UN: Nature’s alarming decline threatens food, water, energy
Climate change will become a steadily bigger threat to biodiversity by 2050, adding to damage from pollution and forest clearance to make way for agriculture, according to more than 550 experts in a set of reports approved by 129 governments.
Four regional reports covered the Americas, Asia and the Pacific, Africa, Europe and Central Asia:
– For the Americas, the report estimated that the value of nature to people – such as crops, wood, water purification or tourism – was at least $24.3 trillion a year, equivalent to the region’s gross domestic product from Alaska to Argentina. Almost two-thirds of those natural contributions were in decline in the Americas, it said.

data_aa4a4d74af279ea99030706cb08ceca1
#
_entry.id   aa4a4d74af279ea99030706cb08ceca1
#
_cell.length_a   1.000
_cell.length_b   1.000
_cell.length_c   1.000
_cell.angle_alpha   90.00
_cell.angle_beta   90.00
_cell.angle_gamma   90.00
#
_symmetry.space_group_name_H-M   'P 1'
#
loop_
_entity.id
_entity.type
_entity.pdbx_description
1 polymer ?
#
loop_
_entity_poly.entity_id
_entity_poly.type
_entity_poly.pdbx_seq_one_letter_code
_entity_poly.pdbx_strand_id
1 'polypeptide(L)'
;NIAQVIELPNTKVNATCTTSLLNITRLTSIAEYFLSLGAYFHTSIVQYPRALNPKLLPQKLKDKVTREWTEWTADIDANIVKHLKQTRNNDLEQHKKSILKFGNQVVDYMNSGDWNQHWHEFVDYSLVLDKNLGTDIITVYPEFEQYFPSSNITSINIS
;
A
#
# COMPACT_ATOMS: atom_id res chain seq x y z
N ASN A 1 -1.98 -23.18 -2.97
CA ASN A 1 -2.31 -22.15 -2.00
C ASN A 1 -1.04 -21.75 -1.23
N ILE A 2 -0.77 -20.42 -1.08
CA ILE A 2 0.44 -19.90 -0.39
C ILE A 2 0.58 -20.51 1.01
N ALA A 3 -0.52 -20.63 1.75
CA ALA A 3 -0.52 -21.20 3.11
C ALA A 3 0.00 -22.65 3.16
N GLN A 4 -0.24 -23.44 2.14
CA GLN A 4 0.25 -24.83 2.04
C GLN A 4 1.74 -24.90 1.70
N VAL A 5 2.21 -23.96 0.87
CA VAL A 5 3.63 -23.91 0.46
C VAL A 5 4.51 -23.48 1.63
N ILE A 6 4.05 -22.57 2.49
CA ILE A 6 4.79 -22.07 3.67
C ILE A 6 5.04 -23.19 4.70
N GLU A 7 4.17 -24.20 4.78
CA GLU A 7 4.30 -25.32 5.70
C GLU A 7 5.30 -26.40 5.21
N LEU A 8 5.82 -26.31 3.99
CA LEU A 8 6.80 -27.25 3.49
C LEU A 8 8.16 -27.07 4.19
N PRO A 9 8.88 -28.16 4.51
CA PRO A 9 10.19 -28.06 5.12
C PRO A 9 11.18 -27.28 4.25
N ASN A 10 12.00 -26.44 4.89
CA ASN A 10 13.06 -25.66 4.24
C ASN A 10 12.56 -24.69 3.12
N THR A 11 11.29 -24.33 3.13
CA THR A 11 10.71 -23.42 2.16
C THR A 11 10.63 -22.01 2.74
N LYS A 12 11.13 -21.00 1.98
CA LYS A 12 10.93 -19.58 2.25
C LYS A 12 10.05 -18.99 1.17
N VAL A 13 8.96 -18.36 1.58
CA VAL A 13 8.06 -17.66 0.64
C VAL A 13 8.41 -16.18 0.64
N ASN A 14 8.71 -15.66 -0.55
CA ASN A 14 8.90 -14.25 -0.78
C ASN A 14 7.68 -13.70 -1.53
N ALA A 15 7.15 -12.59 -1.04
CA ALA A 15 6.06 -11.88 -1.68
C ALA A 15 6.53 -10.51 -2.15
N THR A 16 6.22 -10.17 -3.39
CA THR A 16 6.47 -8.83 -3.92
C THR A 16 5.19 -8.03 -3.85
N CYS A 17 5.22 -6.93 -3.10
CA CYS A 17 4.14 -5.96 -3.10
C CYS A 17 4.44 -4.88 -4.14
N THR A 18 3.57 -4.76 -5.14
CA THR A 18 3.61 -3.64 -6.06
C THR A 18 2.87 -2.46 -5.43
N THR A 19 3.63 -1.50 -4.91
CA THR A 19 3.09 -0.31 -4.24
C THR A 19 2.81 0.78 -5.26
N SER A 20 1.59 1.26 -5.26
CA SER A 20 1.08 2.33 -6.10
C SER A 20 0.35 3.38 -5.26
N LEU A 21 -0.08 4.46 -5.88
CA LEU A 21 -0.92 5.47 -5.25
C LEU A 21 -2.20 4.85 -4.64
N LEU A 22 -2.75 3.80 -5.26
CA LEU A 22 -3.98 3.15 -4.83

– The Africa report said … unless governments take strong action to limit greenhouse gas emissions, “climate change may be the biggest threat to biodiversity” by mid-century.
– Concerning pollution, eight of 10 rivers around the world with most plastic waste were in Asia. On current trends, overfishing meant there could be no exploitable fish stocks in the Asia-Pacific region by mid-century.
– In Europe and Central Asia, wetlands have declined by half since 1970, threatening many species.
This entry was posted in International Cooperation, Uncategorized by Grant Montgomery.